Prominent Republicans and Democrats
|Bipartisan support is growing for prompt Senate
consideration of the Comprehensive Nuclear Test-Ban Treaty (CTBT). Earlier
this year, Paul Nitze, a former arms control negotiator and ambassador-at-large
during the Reagan Administration, announced the formation of a bipartisan
Committee to Support the Comprehensive Test Ban Treaty. His group includes
prominent Republicans and Democrats on national security issues: former
Senators James Exon (D-NE), Mark Hatfield (R-OR), and Nancy Kassebaum (R-KS),
and former Congressmen Lee Hamilton (D-IN) and Anthony Beilenson (D-CA).
In February, this eminent group urged the Senate to ratify the CTBT without delay. The CTBT, they wrote, "represents a unique and crucial opportunity to combat today's greatest national security threat, the proliferation of nuclear weapons." U.S. failure to ratify could give other nations an excuse to withdraw from the Nuclear Non-Proliferation Treaty (NPT) and develop nuclear weapons. "Instead of being a leader in the fight against nuclear proliferation, the United States would have itself struck a blow against the NPT."
|On June 6, Paul Nitze made another urgent call
for Senate action to strengthen U.S. leadership in the global effort to
end nuclear testing. This time, it took the form of a Washington Post
piece co-authored with Sidney Drell, chair of a Congressionally-mandated
study on nuclear weapons safety during the Bush Administration. The authors
recall President Eisenhower's famous acknowledgement that his failure to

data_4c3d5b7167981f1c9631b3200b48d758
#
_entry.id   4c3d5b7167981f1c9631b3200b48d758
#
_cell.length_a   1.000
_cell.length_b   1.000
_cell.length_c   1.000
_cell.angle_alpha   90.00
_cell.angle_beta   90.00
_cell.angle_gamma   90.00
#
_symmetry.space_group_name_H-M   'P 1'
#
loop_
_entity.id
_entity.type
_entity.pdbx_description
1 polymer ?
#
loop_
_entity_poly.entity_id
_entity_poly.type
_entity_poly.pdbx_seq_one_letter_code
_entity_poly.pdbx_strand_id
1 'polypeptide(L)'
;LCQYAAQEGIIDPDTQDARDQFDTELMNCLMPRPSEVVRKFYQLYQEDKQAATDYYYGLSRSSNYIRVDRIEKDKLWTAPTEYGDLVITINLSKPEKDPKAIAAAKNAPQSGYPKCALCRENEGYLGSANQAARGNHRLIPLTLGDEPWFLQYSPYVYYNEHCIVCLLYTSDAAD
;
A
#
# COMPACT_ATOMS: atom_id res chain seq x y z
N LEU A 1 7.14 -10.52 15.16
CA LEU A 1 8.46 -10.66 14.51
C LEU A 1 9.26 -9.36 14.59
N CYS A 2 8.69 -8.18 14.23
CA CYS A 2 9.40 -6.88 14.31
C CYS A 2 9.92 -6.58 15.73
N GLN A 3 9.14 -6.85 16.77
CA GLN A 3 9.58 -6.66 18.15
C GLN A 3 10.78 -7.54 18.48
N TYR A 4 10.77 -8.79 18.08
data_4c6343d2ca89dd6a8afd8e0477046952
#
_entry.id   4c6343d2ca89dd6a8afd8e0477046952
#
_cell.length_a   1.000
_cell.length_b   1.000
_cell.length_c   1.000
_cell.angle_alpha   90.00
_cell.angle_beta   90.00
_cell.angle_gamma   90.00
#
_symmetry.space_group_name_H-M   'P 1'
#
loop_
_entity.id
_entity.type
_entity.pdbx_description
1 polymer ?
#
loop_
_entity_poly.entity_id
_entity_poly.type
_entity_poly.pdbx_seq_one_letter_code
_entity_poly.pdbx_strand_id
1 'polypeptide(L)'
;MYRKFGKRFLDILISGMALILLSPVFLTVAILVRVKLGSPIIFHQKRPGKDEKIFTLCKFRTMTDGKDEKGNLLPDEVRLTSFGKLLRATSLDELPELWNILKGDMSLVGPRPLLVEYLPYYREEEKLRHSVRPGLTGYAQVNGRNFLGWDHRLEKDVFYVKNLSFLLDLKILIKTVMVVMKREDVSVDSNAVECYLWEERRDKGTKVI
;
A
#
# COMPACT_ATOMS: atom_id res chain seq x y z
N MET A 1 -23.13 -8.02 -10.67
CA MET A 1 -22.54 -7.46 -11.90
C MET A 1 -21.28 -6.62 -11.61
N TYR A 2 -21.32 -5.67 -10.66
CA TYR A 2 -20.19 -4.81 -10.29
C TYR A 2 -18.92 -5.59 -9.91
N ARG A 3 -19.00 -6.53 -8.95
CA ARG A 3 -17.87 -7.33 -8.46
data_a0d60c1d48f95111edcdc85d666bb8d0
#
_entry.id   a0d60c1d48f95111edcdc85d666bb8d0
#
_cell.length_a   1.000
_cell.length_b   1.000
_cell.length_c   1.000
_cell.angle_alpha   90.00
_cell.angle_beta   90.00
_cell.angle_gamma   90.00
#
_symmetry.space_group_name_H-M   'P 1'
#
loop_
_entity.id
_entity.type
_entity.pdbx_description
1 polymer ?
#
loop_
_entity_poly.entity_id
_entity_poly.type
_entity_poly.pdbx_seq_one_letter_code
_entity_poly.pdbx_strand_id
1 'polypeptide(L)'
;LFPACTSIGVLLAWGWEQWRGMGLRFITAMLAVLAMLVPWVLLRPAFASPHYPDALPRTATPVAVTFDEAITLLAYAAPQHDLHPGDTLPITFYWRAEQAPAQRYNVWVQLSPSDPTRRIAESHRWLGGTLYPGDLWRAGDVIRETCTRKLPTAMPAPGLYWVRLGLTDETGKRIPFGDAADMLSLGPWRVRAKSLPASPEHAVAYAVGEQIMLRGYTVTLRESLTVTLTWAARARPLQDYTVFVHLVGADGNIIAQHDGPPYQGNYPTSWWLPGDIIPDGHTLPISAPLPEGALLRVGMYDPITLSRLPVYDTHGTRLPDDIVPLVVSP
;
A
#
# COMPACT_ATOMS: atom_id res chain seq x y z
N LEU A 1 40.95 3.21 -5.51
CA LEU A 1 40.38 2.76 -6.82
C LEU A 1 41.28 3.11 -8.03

negotiate a CTBT would "have to be classed as the greatest disappointment
of any administration -- of any decade -- of any time and of any party."
They suggest that "failure to ratify the CTBT would have to be regarded
as the greatest disappointment of any Senate, of any time, of any party.
We urge the Senate to ratify the CTBT now."
As Nitze and Drell point out, the CTBT will make Americans safer in several ways. It will "constrain advanced and not-so-advanced nuclear weapons states from developing more sophisticated and dangerous nuclear weapons capabilities." Since India and Pakistan expressed a willingness to join the CTBT after
|conducting nuclear tests last year, "U.S. ratification
would remove any excuse for inaction on the part of these nations and would
strengthen their resolve." It would also make good on a commitment that
helped gain the indefinite extension of the NPT in 1995--a Treaty that
is up for review next April and that is the "cornerstone of the worldwide
effort to limit the spread of nuclear weapons and reduce nuclear danger."
U.S. security interests are carefully protected under the CTBT. The authors underscore that "President Reagan's maxim--trust but verify--remains true today." The Treaty provides new tools to help determine whether or not a test might have occurred, including short-notice, on-site inspections. These provisions, "combined with the treaty's extensive international monitoring regime and our own intelligence resources, make the CTBT effectively
|verifiable." Moreover, the Department of Energy's
science-based stockpile stewardship program can maintain the safety and
reliability of the U.S. nuclear deterrent without nuclear testing. "Our
confidence in this program underpins our judgement that there is no technical
reason why the CTBT is not the right thing to do."
Based upon their half-century of experience serving in a variety of foreign policy, national security, and intelligence positions for both Republican and Democratic Administrations, Nitze and Drell conclude that: "our national interest is best served when America leads. When America hesitates, opportunities to improve our security are lost, and our strategic position suffers."
|Produced by the White House Working Group on the Comprehensive Test Ban Treaty For more information on the CTBT: Phone: 202-647-8677 Fax: 202-647-6928|